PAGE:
The March 3,2 012 SMH article continues with, 'The theft was alerted to Congress on Wednesday along with 5408 computer security "incidents" that resulted in unauthorised access to NASA systems or installation of malicious software in the past two years, Martin said.'
Further, the March 5, 2012 Telegraph article 'Hackers had 'full control' of hijacked Nasa network' states, 'Hackers broke into Nasa computer systems 13 times last year and gained "full functional control" of systems in breaches that could have compromised US national security, the space agency has admitted.'
The Telegraph article went on to state that the hackers ''¦ access allowed them to modify, copy, or delete sensitive files, create user accounts for mission-critical JPL systems and upload hacking tools to steal user credentials and compromise other Nasa systems. They were also able to modify system logs to conceal their actions, Mr Martin said.'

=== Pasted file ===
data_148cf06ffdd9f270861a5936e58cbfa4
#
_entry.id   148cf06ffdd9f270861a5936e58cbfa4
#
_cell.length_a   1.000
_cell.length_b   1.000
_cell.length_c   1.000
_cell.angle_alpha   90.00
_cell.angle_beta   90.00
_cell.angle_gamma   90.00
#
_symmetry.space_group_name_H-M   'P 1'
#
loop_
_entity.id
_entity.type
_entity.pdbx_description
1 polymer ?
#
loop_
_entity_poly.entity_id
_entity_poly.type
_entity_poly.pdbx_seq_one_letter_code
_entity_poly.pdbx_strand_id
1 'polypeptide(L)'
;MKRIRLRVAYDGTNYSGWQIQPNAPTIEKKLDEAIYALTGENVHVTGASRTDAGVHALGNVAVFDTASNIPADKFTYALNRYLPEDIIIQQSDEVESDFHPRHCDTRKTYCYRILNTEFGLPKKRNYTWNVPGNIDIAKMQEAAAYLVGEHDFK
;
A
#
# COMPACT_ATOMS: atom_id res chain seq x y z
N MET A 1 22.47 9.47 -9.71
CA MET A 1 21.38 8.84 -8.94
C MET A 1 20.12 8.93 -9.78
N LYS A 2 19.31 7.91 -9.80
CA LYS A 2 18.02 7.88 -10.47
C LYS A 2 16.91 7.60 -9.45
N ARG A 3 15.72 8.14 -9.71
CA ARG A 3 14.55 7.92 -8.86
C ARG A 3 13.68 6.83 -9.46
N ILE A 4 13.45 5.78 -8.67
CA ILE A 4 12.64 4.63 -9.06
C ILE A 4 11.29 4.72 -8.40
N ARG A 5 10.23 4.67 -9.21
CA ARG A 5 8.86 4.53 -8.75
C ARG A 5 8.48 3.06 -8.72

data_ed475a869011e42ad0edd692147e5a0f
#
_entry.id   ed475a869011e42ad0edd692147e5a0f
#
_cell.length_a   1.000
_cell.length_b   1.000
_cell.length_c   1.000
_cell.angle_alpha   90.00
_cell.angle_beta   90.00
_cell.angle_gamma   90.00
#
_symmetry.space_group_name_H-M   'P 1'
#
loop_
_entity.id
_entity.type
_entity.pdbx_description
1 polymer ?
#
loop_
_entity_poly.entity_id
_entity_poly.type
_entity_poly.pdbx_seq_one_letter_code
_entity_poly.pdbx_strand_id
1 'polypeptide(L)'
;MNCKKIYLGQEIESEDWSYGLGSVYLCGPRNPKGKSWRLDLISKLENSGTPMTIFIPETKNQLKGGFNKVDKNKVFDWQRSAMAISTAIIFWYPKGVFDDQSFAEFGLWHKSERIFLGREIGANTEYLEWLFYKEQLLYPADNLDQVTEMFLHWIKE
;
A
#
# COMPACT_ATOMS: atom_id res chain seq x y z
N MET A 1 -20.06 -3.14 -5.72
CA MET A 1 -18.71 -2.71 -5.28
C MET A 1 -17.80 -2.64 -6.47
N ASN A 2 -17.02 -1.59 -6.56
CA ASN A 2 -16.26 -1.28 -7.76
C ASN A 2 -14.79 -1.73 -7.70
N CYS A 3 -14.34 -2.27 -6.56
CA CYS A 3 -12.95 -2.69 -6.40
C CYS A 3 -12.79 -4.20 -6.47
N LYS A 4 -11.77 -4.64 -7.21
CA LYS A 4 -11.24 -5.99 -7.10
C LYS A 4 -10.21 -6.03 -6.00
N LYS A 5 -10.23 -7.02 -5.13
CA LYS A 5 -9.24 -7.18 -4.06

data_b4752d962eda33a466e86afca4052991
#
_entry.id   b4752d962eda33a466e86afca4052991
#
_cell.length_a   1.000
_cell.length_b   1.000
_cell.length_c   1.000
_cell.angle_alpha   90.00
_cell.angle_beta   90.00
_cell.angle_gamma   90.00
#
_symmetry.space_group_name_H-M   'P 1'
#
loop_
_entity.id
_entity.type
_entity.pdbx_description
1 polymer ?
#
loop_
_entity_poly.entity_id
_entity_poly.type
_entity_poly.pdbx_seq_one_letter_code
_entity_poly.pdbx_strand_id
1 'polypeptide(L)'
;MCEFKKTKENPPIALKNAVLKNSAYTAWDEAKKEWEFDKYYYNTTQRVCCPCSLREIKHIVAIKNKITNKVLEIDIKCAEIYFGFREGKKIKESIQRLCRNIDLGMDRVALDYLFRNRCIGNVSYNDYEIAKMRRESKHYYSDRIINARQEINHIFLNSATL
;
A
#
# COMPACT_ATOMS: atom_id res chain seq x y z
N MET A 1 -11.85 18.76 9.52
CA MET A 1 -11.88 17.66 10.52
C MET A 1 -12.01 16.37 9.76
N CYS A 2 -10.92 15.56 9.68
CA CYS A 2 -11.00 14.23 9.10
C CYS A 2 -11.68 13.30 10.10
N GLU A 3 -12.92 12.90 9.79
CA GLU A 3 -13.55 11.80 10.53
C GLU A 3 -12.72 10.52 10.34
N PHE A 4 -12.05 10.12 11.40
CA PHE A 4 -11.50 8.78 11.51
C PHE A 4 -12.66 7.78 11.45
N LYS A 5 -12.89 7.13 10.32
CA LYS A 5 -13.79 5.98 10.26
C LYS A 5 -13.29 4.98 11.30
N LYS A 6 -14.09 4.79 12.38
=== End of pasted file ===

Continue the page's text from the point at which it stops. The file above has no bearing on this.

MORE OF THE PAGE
This reminds me when I worked at a NASA facility in the 1980s and 1990s. Yes, quite a few years ago, but it seems NASA still has problems with security at its facilities.
On the other hand, it is admittedly difficult to totally eliminate hackers from getting into secret government computer systems and to prevent government laptops from being stolen. However, the more it happens, the more a country's security is compromised and the more it costs its citizens to correct such problems.
During my days as a NASA contractor employee we were issued security badges when first becoming employed. These were worn to access various government and contractor buildings that were labeled for employees with only secret security clearances.
More on page two.